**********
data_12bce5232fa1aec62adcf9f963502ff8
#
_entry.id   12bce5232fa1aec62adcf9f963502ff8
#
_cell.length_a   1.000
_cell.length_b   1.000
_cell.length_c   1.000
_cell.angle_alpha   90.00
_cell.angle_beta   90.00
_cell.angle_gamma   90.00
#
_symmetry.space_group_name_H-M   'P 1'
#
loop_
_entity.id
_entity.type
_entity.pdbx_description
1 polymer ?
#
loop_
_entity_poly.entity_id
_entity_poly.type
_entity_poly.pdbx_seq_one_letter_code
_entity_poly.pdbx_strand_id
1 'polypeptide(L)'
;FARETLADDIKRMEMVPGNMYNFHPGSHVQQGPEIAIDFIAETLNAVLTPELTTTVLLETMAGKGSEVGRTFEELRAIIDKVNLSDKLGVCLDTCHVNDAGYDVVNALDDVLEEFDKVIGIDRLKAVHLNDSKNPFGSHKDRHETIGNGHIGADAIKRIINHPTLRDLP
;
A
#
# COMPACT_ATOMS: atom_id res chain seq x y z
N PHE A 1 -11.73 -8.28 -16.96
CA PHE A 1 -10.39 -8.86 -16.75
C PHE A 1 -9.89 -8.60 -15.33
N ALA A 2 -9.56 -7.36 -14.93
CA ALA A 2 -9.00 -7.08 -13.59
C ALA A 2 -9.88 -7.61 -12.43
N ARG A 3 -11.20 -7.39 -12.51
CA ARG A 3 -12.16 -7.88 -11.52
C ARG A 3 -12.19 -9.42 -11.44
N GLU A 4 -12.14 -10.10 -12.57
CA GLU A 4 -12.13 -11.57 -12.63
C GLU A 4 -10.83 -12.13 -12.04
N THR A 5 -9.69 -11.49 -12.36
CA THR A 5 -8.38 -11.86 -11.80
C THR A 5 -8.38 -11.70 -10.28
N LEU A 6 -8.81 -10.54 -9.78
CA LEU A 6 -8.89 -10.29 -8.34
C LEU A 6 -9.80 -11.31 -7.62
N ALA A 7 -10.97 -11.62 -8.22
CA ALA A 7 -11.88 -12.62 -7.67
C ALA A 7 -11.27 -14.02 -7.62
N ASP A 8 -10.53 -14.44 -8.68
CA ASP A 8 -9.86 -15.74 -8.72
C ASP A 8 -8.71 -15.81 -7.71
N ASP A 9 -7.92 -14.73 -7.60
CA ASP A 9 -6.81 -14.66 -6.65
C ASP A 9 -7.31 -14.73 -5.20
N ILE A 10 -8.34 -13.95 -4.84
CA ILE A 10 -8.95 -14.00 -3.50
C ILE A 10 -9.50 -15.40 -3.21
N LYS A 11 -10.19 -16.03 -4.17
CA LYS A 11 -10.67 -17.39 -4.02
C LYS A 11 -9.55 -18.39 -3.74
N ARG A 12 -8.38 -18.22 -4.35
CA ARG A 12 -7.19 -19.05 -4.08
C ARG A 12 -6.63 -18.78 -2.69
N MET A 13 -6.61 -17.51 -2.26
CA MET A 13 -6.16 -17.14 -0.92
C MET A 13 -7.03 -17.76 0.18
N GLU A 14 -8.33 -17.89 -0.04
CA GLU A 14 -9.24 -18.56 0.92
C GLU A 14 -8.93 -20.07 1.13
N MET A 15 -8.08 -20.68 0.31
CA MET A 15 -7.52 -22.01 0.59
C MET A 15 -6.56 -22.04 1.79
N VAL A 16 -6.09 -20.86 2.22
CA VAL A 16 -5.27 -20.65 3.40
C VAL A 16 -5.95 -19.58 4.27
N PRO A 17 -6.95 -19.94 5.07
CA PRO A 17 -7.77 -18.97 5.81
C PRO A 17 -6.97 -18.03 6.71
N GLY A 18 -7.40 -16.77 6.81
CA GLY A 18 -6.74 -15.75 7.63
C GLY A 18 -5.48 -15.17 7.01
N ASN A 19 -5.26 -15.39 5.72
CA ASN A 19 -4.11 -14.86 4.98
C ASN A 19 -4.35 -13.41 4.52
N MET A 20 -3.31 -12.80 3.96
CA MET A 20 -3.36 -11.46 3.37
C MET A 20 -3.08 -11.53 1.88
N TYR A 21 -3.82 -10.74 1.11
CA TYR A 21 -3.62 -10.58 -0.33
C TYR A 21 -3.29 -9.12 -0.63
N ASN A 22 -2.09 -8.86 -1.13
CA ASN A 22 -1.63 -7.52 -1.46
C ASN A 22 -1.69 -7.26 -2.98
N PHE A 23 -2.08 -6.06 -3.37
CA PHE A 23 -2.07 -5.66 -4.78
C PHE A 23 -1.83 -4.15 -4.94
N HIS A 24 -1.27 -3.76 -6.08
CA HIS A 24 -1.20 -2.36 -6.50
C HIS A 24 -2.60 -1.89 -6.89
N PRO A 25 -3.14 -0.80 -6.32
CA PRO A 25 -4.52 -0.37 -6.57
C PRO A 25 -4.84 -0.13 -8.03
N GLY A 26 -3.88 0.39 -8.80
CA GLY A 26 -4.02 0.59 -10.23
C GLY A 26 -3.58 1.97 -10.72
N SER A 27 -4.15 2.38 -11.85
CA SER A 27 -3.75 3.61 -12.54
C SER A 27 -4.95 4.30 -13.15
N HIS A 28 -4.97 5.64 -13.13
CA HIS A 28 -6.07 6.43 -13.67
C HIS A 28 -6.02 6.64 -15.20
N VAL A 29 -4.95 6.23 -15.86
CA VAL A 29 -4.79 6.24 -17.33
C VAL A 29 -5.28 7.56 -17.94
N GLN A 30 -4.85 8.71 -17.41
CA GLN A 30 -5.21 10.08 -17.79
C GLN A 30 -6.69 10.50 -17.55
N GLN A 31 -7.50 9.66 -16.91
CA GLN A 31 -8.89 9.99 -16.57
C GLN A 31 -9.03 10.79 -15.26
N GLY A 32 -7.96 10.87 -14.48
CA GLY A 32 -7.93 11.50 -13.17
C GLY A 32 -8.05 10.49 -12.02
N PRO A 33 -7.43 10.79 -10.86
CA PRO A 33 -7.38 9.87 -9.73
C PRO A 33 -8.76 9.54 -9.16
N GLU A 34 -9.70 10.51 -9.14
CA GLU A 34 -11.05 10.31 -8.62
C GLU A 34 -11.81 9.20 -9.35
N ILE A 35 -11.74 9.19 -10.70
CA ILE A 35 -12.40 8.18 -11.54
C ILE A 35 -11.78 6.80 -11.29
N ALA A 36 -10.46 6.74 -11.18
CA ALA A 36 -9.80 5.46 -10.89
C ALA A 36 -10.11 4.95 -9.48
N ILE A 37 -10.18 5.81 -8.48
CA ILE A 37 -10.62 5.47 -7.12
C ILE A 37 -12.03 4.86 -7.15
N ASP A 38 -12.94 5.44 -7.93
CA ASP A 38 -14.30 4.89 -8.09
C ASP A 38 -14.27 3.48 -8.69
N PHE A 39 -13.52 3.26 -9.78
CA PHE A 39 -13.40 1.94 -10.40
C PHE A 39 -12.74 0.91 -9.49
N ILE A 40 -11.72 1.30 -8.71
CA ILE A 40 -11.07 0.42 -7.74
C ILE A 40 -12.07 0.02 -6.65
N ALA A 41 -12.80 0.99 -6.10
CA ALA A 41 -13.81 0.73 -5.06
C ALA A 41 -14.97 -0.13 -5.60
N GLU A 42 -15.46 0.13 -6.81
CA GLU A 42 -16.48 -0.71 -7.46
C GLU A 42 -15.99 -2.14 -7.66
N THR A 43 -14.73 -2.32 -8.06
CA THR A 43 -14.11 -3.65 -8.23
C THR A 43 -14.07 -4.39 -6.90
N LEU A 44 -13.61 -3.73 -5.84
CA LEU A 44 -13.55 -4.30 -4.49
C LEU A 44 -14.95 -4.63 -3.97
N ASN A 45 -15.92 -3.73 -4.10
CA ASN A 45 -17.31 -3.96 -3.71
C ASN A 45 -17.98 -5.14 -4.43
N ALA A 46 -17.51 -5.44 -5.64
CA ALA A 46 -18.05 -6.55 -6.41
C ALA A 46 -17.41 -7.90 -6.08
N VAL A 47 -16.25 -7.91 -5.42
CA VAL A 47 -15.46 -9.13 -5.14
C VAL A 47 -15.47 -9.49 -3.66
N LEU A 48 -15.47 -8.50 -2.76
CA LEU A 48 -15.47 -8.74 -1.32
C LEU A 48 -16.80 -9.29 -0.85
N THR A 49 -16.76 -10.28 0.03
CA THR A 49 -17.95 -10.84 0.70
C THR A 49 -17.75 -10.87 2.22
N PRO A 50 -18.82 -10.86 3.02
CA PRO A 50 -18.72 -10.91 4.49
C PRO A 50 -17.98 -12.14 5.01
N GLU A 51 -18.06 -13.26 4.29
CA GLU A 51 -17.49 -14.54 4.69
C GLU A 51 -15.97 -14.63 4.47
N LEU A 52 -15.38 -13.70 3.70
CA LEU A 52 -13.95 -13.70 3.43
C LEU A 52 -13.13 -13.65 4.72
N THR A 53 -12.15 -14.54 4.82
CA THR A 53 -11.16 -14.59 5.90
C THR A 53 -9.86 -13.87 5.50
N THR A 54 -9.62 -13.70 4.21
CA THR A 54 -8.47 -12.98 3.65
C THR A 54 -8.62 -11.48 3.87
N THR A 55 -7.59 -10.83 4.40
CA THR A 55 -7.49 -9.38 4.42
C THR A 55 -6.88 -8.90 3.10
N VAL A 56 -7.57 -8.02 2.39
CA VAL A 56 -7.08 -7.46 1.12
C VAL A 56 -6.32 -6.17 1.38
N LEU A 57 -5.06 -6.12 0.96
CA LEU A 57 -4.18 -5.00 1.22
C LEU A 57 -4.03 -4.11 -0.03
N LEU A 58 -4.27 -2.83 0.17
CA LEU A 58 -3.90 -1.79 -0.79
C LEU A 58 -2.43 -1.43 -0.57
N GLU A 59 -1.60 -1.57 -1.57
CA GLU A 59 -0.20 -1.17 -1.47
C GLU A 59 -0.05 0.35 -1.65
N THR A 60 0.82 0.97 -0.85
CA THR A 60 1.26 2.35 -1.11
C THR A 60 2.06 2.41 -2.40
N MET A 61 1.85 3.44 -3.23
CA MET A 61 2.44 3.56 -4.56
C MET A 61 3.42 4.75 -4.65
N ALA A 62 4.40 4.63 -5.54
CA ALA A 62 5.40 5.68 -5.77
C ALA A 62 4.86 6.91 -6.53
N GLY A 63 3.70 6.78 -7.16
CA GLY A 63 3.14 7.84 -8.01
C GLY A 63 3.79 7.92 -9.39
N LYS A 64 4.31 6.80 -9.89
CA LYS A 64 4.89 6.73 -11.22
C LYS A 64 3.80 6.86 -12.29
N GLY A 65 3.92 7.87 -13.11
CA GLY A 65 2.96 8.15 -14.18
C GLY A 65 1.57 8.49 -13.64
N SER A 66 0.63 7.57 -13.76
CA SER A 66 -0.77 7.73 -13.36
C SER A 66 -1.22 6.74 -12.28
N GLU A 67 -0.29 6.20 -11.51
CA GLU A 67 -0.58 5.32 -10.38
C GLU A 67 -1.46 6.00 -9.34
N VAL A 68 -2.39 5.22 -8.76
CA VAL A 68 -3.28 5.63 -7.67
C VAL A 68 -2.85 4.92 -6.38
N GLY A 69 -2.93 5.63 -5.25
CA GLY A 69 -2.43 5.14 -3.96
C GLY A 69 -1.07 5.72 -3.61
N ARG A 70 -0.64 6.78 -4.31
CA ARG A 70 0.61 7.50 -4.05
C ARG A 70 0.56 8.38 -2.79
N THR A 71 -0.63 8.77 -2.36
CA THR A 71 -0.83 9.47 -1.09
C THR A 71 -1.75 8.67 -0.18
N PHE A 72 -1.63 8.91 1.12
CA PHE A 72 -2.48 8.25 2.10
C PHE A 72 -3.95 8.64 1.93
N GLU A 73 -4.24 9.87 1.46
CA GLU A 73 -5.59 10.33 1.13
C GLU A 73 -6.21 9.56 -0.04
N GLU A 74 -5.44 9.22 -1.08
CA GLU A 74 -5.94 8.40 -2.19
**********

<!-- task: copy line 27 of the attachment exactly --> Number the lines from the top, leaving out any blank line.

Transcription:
;